SURVIVORS: This section will list the names of survivors, including parents, children, grandchildren, step-children, brothers, sisters, cousins and others. This is useful as it may indicate non-local relatives and where they live. Three sons: Henry (a Post Office superintendent at Station J) and Oscar (a lawyer at 15 William St.), third son not named.

RELIGIOUS AFFILIATION: This may include the name of the specific house of worship the deceased was affiliated with, and provide additional information..

PLACE AND SERVICE: This will include the funeral home, address, funeral time and place, a memorial service and where post-funeral memorial services will take place and when.

PALLBEARERS: The names and affiliations of these individuals may shed clues on additional relatives, business or community affiliations.

CONTRIBUTIONS AND OTHER MEMORIALS: A request for donations - in lieu of funeral flowers - to specific causes or organizations may add information on health issues, the deceased's interests and hobbies.

Continue reading "Obituaries: Clues from beyond, Part 1" »

19    Mar 20091 comment

Irish Research: Celebrating St. Patrick’s Day

Ethnic holidays - such as St. Patrick's Day for those with Irish ancestry - often spur an interest in family history. According to the New York Times, the Irish diaspora in the United States numbers more than 36 million people, more than eight times Ireland's population. Many are searching their roots, and creating demand for accessible resources.

Ireland 1790 map

Every ethnicity has its own challenges, but the international interest of Irish researchers means there are many websites, online databases, and a community of researchers willing to assist.

The most important place to start researching any ancestry, of course, is your own family. Ask questions and record the answers. Try to get names and towns of origin, dates of immigration and other pertinent details. Ask about immigration and citizenship documents, obituaries and cemetery records, family bibles, and other types of documents.

For Irish research, it is important to know the origin (parish or town) of your family and what religion (Protestant, Catholic or did they belong to the small but vibrant Jewish community). When did they live in Ireland? To where and when did they immigrate? What were their occupations?

As you speak to relatives, remember to record all stories and customs. While not everything may be true, or may have been embellished over the years, there is usually a kernel of truth. Write down everything as even the smallest of clues may be valuable.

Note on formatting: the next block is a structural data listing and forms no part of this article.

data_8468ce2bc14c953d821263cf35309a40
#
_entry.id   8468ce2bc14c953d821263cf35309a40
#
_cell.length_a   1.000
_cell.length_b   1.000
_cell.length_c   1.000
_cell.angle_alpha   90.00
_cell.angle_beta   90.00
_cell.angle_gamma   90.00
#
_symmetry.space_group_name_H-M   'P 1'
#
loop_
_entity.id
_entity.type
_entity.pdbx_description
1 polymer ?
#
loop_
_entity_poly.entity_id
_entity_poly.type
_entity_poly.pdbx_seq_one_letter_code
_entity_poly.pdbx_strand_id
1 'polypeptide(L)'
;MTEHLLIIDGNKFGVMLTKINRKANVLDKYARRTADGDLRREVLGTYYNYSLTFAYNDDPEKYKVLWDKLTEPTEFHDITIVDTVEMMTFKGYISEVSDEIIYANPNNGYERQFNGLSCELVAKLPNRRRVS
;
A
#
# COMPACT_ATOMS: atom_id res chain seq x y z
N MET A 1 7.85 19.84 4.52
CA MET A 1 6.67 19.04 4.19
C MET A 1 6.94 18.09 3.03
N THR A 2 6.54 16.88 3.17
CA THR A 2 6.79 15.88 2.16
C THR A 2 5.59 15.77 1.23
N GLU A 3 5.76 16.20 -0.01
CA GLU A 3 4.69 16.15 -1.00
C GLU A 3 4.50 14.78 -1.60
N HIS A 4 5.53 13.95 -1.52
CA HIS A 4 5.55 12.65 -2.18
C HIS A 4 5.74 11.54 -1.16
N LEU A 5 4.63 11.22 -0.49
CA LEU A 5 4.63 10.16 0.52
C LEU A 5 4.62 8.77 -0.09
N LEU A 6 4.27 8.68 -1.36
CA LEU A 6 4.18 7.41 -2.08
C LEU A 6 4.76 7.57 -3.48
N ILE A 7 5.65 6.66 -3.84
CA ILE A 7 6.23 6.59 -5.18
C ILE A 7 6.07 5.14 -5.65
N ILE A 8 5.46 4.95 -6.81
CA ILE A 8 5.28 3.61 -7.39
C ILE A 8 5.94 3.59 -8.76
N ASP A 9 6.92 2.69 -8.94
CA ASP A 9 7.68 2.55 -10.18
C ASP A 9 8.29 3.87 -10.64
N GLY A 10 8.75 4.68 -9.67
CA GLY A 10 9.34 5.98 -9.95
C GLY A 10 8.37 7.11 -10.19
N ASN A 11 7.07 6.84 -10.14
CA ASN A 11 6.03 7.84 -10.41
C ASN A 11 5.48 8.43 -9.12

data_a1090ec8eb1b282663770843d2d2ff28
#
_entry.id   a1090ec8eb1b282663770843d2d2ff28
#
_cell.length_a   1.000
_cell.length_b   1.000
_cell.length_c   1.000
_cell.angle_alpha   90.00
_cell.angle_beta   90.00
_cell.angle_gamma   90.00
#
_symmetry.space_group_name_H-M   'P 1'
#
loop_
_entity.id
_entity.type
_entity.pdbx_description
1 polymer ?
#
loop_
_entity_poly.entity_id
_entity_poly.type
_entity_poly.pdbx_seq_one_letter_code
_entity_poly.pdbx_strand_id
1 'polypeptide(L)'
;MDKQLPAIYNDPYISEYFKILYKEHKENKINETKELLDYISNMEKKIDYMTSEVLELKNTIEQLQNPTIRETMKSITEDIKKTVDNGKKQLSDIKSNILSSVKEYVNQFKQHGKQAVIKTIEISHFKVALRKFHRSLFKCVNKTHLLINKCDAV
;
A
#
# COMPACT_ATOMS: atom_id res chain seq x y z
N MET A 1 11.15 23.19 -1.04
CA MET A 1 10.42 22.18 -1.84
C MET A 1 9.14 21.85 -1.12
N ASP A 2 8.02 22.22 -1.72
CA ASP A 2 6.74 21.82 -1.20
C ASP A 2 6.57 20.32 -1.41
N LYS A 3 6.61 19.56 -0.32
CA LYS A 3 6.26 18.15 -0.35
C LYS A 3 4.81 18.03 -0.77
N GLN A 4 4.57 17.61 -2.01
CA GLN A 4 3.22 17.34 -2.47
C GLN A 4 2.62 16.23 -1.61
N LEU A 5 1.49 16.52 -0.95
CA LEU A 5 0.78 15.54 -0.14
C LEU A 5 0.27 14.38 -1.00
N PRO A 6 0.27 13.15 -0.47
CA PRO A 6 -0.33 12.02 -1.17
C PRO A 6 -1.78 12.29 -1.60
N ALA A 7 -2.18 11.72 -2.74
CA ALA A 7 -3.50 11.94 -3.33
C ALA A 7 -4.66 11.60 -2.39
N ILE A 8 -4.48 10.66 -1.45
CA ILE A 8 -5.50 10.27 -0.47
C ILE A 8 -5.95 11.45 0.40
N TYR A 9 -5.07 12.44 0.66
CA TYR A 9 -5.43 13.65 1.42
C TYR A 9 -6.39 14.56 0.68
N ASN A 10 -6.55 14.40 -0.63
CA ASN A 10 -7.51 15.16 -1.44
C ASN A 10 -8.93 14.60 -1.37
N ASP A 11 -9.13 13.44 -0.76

Each category of ethnic research has its own problems - Irish genealogy is no different, and in fact the field suffered three major losses which effect research:

- In the early 19th century, Dublin Castle's Record Tower was destroyed.

- During World War I's paper shortage, the government ordered the destruction of the censuses for 1861, 1871, 1881 and 1891.

- Most civil records (including the censuses of 1821, 1831, 1841 and 1851) were burned in a 1922 fire at the Ireland Public Record office.

Ireland took a census every 10 years from 1821-1911. Today, the oldest ones available are 1901 and 1911, which are microfilmed and available at the Mormon Family History Library and international centers; 1901 has databased or published indexes.

Four-Leaf Clover

To go back in time, it is essential to find the town or parish of origin. Although the 1922 fire destroyed the 19th-century censuses, parish registers of the Church of England and other important collections, records kept in other offices survived. These include vital civil records (birth, marriage, death), other religious records, later censuses and property records.

Many Irish immigrants went to Australia and New Zeland, the UK, the US and Canada, so useful resources will include passenger arrival and naturalization records, gravestones, military service, obituaries, land deeds, family bibles, wills and other items. Information may be different depending on the country and year.
Continue reading "Irish Research: Celebrating St. Patrick’s Day" »

11    Mar 20093 comments

Searching your Swiss roots?

Put tooltip hereIf your ancestors came from the Italian-speaking region of Ticino and the valleys of south Graubunden, there's a great new resource here. I also strongly recommend the site to researchers of any ethnicity who wish to understand the lives of our ancestors. While the locations and language may change, the realities of a hard life and the desire for a better life are universal.

Ticino is the red-highlighted area in the map above right, while Graubunden is the dark green area immediately adjacent on the right.

Swiss-Italian Migrations is a richly detailed multimedia networking site for this geographic area. It offers a detailed comprehensive view in English and in Italian.

In the 19th-early 20th centuries, tens of thousands of people emigrated to other countries from the region. They established new lives in Australia, the US, in South America and in other European countries.

Put tooltip hereThe article - with videos, slideshows, songs and many links for additional information - explain historical reasons behind the migration. There are interviews with experts on migration and genealogy, while background information, interviews and videos provide an intimate look at southern Switzerland then and now, as well as the descendants of those immigrants.
Continue reading "Searching your Swiss roots?" »